Bowerbirds are a species of bird native to New Guinea and northern Australia, renowned for their unique courtship behaviour. The male will build a structure and decorate it with colourful objects in an attempt to attract a mate. While no doubt entirely instinctual, these dwellings - known as bowers - are nonetheless a source of great pride for these birds; homes built with love, dedication and the hope of something great to come. ‘Bower’ is the second track on More Heart Stories, fellow Australian Luke Howard’s fleeting follow up EP to May’s beautiful release Open Heart Story. I’ll confess, I’ve no way of knowing if this is the intended use of ‘bower’, but it feels right within Howard’s instrumental explorations of memory, home and finding place in the world.
His gentle piano compositions are immediately comparable to fellow classical contemporaries the likes of Ólafur Arnalds and Nils Frahm, but while the northern reaches of Iceland and Germany seem to demand the creation of such fragile compositions, Australia doesn’t immediately promote such connections. Make no mistake, Melbourne has its share of bad weather; but the more sunny and laid back reputation of down under found Howard with a piano in a small apartment in the more fittingly broody Berlin, where both Open Heart Story and More Heart Stories were recorded. Questions of memory and home feel inevitable then, as being on the other side of the world from your childhood will warrant. Titles like ‘Open’ and ‘Place’ along with ‘Bower’, are fitting then, and the music similarly so.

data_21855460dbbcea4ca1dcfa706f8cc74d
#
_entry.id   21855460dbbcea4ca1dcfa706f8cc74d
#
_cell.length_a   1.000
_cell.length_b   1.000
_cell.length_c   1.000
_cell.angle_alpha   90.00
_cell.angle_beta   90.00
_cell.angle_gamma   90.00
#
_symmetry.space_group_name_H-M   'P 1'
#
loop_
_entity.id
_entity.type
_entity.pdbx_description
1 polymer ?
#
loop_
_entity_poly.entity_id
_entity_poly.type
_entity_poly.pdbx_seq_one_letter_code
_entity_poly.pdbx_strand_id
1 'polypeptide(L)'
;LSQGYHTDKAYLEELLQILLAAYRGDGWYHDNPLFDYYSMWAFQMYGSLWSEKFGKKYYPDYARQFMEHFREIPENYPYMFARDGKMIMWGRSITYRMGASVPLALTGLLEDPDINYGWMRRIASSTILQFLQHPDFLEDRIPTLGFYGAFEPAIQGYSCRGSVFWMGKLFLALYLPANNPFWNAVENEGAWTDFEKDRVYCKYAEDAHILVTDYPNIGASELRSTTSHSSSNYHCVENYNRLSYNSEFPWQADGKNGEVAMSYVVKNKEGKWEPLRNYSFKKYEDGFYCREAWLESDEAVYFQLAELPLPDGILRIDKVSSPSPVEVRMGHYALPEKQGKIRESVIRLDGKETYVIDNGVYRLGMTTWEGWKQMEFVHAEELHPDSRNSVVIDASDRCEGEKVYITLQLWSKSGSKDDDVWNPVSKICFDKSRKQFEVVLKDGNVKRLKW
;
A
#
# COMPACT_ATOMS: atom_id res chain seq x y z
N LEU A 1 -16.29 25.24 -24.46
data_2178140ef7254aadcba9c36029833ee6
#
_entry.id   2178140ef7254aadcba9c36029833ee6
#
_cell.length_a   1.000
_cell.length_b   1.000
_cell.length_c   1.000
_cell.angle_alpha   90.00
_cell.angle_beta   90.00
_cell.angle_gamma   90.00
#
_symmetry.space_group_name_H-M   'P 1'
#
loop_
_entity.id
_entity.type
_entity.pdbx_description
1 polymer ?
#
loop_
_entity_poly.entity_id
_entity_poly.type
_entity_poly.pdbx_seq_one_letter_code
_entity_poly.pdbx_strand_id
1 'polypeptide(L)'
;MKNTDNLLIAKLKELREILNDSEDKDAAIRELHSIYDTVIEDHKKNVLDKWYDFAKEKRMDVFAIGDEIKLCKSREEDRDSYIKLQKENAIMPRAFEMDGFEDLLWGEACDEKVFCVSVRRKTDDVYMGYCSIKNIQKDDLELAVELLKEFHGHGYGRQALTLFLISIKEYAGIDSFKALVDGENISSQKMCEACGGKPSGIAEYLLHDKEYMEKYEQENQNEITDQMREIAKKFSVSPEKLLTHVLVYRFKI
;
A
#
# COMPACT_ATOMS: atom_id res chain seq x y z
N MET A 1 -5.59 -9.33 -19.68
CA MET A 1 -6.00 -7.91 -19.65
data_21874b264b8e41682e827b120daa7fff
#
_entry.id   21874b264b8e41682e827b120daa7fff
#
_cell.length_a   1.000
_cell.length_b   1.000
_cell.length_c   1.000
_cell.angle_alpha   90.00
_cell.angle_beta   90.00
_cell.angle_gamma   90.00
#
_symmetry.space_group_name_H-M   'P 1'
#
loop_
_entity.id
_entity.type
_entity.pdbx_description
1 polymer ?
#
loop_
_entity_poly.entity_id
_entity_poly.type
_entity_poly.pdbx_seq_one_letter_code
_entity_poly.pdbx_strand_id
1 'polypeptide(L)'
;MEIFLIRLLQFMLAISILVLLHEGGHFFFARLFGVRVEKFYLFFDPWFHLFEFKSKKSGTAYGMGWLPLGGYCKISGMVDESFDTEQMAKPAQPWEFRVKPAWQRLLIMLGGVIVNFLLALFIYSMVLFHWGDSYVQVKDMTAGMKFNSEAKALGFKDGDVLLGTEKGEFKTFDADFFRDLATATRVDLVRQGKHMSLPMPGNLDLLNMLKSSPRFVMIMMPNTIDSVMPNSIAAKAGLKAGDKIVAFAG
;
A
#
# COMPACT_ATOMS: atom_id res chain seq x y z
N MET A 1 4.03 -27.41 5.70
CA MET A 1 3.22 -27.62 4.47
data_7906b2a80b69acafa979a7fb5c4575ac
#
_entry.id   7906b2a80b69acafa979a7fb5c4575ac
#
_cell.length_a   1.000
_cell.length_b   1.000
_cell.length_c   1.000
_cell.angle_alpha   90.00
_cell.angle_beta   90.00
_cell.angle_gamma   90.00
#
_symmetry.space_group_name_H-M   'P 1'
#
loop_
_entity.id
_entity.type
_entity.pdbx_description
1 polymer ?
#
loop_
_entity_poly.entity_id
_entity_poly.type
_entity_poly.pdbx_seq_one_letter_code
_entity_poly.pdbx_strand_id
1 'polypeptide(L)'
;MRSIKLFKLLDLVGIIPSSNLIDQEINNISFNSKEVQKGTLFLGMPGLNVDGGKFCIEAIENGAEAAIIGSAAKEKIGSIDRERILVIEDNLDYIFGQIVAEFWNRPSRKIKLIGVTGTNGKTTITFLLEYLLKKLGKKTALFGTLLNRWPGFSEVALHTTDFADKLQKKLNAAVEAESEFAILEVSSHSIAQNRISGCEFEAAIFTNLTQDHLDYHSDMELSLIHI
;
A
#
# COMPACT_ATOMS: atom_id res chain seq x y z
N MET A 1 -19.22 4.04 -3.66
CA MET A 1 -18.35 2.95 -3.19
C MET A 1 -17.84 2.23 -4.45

Where Howard’s piano lines built and bloomed with full orchestration on Open Heart Story, here we find him with just him and his piano. These are the personal, vulnerable and intimate peripherals of those glittering pieces. Unfortunately not long enough alone to sustain a true period of meditation or reflection, More Heart Stories nevertheless serves as a lovely partner to its full length predecessor and feels as though it should be listened in tandem to it. Three short moments of gentle piano beauty that call to mind the likes of Erik Satie or Eluvium’s An Accidental Memory in the Case of Death, they sit deservedly beside Open Heart Story as heartfelt sign off without the flourish. When the excitement of the colourful bells and whistles has faded, what’s left is the bower; home.